Washington, Oct 8 : There is insufficient evidence that circumcision reduces the risk of human immunodeficiency virus (HIV) infection or other sexually transmitted infections among men who have sex with men, according to an analysis of previous research.
Less is known about whether circumcision offers protection against HIV infection among men who have sex with men (MSM).
Therefore, Gregorio A. Millett, M.P.H., of the Centers for Disease Control and Prevention, Atlanta, and colleagues performed a meta-analysis of 15 studies to examine the association of circumcision status with HIV infection and other STIs among MSM.
The studies included a total of 53,567 MSM participants (52 percent of whom were circumcised).
The researchers found that the odds of being HIV-positive were nonsignificantly lower among MSM who were circumcised than uncircumcised.
On contrary, a statistically significant protective association of circumcision with HIV infection was found for MSM studies conducted prior to the introduction of highly active antiretroviral therapy (HAART) in 1996.
Of studies conducted after HAART, the association of circumcision and HIV infection was not statistically significant.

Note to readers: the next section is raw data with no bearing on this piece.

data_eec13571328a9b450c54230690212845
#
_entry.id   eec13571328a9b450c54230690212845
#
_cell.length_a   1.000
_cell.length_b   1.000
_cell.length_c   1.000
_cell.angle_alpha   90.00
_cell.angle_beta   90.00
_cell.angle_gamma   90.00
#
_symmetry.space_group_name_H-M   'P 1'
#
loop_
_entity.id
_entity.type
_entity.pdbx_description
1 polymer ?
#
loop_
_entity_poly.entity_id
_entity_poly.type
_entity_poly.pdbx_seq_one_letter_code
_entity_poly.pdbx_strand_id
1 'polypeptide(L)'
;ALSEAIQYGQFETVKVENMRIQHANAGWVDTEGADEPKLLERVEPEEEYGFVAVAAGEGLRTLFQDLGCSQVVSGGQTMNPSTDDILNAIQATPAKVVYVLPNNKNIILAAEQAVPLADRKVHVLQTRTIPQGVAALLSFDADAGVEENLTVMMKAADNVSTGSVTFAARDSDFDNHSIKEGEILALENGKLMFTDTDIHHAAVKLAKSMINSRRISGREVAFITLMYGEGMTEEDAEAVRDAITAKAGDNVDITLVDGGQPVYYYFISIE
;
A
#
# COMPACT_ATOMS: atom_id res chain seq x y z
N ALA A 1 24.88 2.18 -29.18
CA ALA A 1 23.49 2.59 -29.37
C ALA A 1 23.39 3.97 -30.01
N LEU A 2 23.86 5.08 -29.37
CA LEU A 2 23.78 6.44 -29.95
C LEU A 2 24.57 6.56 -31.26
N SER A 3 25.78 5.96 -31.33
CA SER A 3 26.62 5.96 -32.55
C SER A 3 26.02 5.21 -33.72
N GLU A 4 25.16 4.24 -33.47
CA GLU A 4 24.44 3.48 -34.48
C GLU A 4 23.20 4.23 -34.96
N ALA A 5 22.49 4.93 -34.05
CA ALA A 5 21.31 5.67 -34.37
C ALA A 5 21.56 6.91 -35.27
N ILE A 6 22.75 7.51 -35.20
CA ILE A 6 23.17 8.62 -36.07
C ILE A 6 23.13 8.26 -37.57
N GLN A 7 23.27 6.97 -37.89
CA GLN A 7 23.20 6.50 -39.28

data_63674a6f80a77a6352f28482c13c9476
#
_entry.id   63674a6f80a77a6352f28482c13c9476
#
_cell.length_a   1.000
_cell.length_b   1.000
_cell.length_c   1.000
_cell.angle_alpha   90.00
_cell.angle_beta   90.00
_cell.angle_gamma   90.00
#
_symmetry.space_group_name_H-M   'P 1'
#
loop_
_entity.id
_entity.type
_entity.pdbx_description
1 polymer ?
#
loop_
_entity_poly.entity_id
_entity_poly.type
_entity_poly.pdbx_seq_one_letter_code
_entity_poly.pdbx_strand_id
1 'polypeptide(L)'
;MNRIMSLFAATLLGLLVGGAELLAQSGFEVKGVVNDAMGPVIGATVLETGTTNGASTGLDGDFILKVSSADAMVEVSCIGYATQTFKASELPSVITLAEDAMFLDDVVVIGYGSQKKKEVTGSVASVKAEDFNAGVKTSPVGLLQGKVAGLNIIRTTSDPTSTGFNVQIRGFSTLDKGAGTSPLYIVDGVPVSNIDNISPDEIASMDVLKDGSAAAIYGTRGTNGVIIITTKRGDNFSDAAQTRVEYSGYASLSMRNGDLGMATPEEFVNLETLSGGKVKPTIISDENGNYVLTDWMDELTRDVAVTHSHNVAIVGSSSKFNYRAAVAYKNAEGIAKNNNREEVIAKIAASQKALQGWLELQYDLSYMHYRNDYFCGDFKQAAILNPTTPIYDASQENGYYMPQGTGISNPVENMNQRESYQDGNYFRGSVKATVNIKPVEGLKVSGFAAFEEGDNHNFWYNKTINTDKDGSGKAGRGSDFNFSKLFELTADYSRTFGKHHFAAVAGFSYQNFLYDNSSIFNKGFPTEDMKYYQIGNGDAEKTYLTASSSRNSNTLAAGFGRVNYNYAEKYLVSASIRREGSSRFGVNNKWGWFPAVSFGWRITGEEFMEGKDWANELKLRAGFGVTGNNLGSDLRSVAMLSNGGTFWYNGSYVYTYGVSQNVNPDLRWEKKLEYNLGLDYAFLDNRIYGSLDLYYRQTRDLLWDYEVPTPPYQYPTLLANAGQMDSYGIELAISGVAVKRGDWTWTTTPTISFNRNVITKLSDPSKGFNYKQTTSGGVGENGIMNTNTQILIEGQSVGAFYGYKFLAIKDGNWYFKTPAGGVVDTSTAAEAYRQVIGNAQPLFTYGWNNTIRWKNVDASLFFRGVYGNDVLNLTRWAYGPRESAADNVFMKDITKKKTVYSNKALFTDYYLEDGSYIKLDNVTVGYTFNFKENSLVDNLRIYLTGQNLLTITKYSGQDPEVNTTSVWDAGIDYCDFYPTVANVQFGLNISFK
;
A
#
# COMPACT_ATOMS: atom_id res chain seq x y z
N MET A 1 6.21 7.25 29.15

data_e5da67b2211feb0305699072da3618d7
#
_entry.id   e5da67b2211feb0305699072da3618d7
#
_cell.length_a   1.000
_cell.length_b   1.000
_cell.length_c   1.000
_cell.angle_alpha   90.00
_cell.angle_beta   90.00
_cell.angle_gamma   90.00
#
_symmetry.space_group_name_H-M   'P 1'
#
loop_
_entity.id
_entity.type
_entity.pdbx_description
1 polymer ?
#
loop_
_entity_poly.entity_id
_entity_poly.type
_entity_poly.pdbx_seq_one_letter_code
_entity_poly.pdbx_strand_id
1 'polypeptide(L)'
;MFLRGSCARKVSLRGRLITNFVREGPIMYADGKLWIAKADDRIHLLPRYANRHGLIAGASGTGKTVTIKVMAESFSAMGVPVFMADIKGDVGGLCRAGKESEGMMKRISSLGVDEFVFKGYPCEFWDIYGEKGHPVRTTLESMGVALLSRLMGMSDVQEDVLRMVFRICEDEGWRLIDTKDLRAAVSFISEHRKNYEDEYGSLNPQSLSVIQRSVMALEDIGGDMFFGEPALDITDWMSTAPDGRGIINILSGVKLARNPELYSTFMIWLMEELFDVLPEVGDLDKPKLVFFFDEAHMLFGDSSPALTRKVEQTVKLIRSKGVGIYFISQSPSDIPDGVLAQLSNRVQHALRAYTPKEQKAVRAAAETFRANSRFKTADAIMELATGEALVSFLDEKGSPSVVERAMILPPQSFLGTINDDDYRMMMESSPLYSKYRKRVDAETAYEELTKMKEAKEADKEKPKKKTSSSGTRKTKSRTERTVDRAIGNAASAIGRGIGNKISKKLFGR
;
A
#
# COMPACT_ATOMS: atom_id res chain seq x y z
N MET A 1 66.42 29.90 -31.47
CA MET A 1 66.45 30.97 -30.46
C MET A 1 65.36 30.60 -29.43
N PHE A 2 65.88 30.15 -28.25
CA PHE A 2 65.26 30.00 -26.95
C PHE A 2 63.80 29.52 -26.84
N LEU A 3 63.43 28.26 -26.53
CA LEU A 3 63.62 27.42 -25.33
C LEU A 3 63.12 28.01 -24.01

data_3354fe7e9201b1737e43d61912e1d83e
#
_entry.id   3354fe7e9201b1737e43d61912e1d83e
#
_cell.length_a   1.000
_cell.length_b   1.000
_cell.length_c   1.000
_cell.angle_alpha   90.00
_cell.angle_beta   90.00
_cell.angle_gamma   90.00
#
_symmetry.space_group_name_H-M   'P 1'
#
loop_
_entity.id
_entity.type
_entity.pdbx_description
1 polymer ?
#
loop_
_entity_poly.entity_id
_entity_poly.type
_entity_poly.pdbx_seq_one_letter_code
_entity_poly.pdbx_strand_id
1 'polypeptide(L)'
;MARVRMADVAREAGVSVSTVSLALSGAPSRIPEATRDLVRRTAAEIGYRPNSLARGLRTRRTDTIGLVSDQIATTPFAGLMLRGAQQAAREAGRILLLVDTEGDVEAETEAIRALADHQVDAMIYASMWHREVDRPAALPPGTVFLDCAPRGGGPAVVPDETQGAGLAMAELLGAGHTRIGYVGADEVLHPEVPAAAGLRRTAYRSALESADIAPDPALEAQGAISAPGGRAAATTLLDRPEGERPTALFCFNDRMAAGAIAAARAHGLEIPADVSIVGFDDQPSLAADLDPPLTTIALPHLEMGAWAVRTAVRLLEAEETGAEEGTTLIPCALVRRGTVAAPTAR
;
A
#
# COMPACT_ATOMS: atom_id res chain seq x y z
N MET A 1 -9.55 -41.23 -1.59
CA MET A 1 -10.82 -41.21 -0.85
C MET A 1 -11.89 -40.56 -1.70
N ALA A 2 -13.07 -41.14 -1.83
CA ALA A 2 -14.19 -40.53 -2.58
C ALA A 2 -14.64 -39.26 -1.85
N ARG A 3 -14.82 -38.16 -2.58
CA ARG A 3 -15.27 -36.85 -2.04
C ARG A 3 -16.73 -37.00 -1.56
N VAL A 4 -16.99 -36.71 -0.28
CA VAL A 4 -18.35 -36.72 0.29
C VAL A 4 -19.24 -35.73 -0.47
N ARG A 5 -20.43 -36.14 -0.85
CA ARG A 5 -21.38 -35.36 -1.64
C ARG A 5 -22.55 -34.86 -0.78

"A possible explanation for [these differences] may be related to an increase in the sexual risk behaviours of MSM after HAART. It has been well documented that beliefs that HAART limits HIV transmissibility are associated with increases in sexual risk behaviour among MSM, and that the era since the advent of HAART has been defined by higher rates of sexual risk behaviours among MSM, outbreaks of STIs, and increasing rates of HIV infection," the researchers said.
Among MSM who primarily engaged in insertive anal sex, the link between male circumcision and HIV was protective but not statistically significant.
The STI analyses similarly revealed no statistically significant association by circumcision status among MSM.
"Taken together, these findings indicate insufficient evidence among available observational studies conducted with MSM of an association between circumcision and HIV infection or other STIs," the researchers said.
"Additional studies are necessary to elucidate further the relationship between circumcision status and HIV infection or STIs among MSM," they added.
The study is published in the October 8 issue of JAMA.